The UN has just released a new report on sustainable development, aimed at addressing both our ever-and-increasingly pressing environmental problems while at the same time combatting poverty, social, and gender inequality. In terms of solutions, they might as well have just told people to go read TreeHugger.
In the overview of the report (titled impressively, "Resilient People, Resilient Planet: A Future World Choosing —The Report of the Secretary-General's High Level Panel on Global Sustainability), the state of the challenges humanity collectively faces over the coming decades and century are amply outlined, as is repeatedly stating that sustainable development hasn't sufficiently been incorporated into business or political decisions.
None of it should come as much of a shock to avid TreeHugger readers or green aficionados.
Part of the background:
But what, then, is to be done if we are to make a real difference for the world’s people and the planet? We must grasp the dimensions of the challenge. We must recognize that the drivers of that challenge include unsustainable lifestyles, production and consumption patterns and the impact of population growth. As the global population grows from 7 billion to almost 9 billion by 2040, and the number of middle-class consumers increases by 3 billion over the next 20 years, the demand for resources will rise exponentially. By 2030, the world will need at least 50 per cent more food, 45 per cent more energy and 30 per cent more water — all at a time when environmental boundaries are throwing up new limits to supply. This is true not least for climate change, which affects all aspects of human and planetary health.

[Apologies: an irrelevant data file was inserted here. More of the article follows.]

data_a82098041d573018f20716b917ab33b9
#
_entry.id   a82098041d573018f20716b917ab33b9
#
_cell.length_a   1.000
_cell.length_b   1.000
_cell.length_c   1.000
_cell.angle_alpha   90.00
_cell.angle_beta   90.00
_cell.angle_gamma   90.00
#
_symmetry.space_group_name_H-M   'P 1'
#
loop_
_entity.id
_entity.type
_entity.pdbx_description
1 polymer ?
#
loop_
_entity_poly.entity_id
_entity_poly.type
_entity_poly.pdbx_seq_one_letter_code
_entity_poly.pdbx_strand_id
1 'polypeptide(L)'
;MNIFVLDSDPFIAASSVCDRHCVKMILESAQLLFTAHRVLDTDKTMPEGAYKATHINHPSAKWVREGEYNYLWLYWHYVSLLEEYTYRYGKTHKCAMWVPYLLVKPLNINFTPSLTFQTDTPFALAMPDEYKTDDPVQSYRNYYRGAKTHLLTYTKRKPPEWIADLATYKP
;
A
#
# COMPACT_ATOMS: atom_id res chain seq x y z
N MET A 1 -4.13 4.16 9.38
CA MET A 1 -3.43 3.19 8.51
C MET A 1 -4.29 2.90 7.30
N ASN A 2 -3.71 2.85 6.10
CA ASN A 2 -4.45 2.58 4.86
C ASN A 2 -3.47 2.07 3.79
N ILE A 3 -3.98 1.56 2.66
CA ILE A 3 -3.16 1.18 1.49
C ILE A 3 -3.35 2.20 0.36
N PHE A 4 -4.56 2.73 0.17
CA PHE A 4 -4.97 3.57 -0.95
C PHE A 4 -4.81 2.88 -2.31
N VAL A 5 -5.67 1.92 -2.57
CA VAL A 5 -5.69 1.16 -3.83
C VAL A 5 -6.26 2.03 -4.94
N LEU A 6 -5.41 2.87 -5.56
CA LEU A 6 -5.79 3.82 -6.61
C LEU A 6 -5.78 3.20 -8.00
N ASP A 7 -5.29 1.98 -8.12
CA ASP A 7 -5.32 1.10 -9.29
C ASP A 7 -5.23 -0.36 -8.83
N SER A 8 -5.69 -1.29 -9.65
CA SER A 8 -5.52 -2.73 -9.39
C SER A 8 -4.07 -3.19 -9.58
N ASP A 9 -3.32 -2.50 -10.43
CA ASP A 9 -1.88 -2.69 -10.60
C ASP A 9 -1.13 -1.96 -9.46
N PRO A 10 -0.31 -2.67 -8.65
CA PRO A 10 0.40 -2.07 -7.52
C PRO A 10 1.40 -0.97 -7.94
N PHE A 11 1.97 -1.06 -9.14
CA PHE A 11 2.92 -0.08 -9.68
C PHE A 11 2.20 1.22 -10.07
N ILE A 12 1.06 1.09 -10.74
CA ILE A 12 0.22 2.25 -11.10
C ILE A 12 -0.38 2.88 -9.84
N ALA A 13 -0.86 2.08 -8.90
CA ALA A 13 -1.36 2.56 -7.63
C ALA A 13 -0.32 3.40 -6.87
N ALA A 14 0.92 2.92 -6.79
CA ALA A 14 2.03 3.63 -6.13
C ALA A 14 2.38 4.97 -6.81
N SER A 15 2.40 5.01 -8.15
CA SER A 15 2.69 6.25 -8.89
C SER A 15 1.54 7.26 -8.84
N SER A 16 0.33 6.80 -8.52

The current global development model is unsustainable. We can no longer assume that our collective actions will not trigger tipping points as environmental thresholds are breached, risking irreversible damage to both ecosystems and human communities. At the same time, such thresholds should not be used to impose arbitrary growth ceilings on developing countries seeking to lift their people out of poverty. Indeed, if we fail to resolve the sustain- able development dilemma, we run the risk of condemning up to 3 billion members of our human family to a life of endemic poverty. Neither of these outcomes is acceptable, and we must find a new way forward.
Note that that this report is saying 9 billion people by 2040, not 2050, as is popularly cited.
So how to find that new way forward?
Given the nature of the report, indeed any report attempting to cover so much ground, it all comes across as a bit simplistic—however unintentionally—and even then takes 56 (!) separate listed points to explain it all.